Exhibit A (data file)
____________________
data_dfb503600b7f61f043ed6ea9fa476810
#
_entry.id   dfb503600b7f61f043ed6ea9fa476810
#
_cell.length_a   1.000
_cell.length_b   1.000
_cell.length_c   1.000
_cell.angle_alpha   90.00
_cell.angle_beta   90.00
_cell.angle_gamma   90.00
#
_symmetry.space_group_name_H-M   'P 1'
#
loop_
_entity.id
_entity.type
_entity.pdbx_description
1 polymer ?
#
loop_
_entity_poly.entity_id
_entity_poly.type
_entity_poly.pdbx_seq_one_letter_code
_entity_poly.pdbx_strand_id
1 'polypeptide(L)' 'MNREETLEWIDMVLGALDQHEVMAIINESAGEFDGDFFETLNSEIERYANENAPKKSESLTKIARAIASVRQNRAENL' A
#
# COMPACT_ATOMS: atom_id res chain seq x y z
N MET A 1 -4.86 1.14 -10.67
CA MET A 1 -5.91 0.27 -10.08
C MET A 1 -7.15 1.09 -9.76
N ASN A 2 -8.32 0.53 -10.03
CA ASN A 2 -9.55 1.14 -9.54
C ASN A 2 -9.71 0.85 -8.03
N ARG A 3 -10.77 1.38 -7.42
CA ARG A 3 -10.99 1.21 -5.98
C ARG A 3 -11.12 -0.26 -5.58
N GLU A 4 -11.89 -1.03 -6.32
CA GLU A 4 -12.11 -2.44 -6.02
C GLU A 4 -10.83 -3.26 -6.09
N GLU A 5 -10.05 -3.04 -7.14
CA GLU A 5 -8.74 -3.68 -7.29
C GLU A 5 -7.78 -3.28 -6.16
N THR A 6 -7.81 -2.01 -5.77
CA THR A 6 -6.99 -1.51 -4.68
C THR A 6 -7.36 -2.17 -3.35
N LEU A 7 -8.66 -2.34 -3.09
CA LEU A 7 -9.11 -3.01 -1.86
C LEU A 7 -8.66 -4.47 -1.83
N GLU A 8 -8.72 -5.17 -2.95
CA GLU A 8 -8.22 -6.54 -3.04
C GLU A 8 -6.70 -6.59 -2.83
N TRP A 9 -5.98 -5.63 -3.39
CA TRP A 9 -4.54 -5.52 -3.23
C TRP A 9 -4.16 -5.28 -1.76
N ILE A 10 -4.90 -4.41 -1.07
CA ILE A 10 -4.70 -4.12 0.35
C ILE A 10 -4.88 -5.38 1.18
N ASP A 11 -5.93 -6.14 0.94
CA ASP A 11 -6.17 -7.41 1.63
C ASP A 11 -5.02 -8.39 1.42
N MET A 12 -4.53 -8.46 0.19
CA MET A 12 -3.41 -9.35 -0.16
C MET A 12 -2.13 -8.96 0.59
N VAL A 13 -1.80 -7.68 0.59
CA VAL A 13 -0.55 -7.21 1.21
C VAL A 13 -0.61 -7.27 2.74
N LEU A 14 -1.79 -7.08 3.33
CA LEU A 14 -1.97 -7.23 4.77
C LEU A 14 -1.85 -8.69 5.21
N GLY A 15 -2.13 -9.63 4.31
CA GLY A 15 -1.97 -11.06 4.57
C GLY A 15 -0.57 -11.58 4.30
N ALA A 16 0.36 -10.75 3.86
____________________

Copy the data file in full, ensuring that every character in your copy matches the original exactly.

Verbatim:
data_dfb503600b7f61f043ed6ea9fa476810
#
_entry.id   dfb503600b7f61f043ed6ea9fa476810
#
_cell.length_a   1.000
_cell.length_b   1.000
_cell.length_c   1.000
_cell.angle_alpha   90.00
_cell.angle_beta   90.00
_cell.angle_gamma   90.00
#
_symmetry.space_group_name_H-M   'P 1'
#
loop_
_entity.id
_entity.type
_entity.pdbx_description
1 polymer ?
#
loop_
_entity_poly.entity_id
_entity_poly.type
_entity_poly.pdbx_seq_one_letter_code
_entity_poly.pdbx_strand_id
1 'polypeptide(L)' 'MNREETLEWIDMVLGALDQHEVMAIINESAGEFDGDFFETLNSEIERYANENAPKKSESLTKIARAIASVRQNRAENL' A
#
# COMPACT_ATOMS: atom_id res chain seq x y z
N MET A 1 -4.86 1.14 -10.67
CA MET A 1 -5.91 0.27 -10.08
C MET A 1 -7.15 1.09 -9.76
N ASN A 2 -8.32 0.53 -10.03
CA ASN A 2 -9.55 1.14 -9.54
C ASN A 2 -9.71 0.85 -8.03
N ARG A 3 -10.77 1.38 -7.42
CA ARG A 3 -10.99 1.21 -5.98
C ARG A 3 -11.12 -0.26 -5.58
N GLU A 4 -11.89 -1.03 -6.32
CA GLU A 4 -12.11 -2.44 -6.02
C GLU A 4 -10.83 -3.26 -6.09
N GLU A 5 -10.05 -3.04 -7.14
CA GLU A 5 -8.74 -3.68 -7.29
C GLU A 5 -7.78 -3.28 -6.16
N THR A 6 -7.81 -2.01 -5.77
CA THR A 6 -6.99 -1.51 -4.68
C THR A 6 -7.36 -2.17 -3.35
N LEU A 7 -8.66 -2.34 -3.09
CA LEU A 7 -9.11 -3.01 -1.86
C LEU A 7 -8.66 -4.47 -1.83
N GLU A 8 -8.72 -5.17 -2.95
CA GLU A 8 -8.22 -6.54 -3.04
C GLU A 8 -6.70 -6.59 -2.83
N TRP A 9 -5.98 -5.63 -3.39
CA TRP A 9 -4.54 -5.52 -3.23
C TRP A 9 -4.16 -5.28 -1.76
N ILE A 10 -4.90 -4.41 -1.07
CA ILE A 10 -4.70 -4.12 0.35
C ILE A 10 -4.88 -5.38 1.18
N ASP A 11 -5.93 -6.14 0.94
CA ASP A 11 -6.17 -7.41 1.63
C ASP A 11 -5.02 -8.39 1.42
N MET A 12 -4.53 -8.46 0.19
CA MET A 12 -3.41 -9.35 -0.16
C MET A 12 -2.13 -8.96 0.59
N VAL A 13 -1.80 -7.68 0.59
CA VAL A 13 -0.55 -7.21 1.21
C VAL A 13 -0.61 -7.27 2.74
N LEU A 14 -1.79 -7.08 3.33
CA LEU A 14 -1.97 -7.23 4.77
C LEU A 14 -1.85 -8.69 5.21
N GLY A 15 -2.13 -9.63 4.31
CA GLY A 15 -1.97 -11.06 4.57
C GLY A 15 -0.57 -11.58 4.30
N ALA A 16 0.36 -10.75 3.86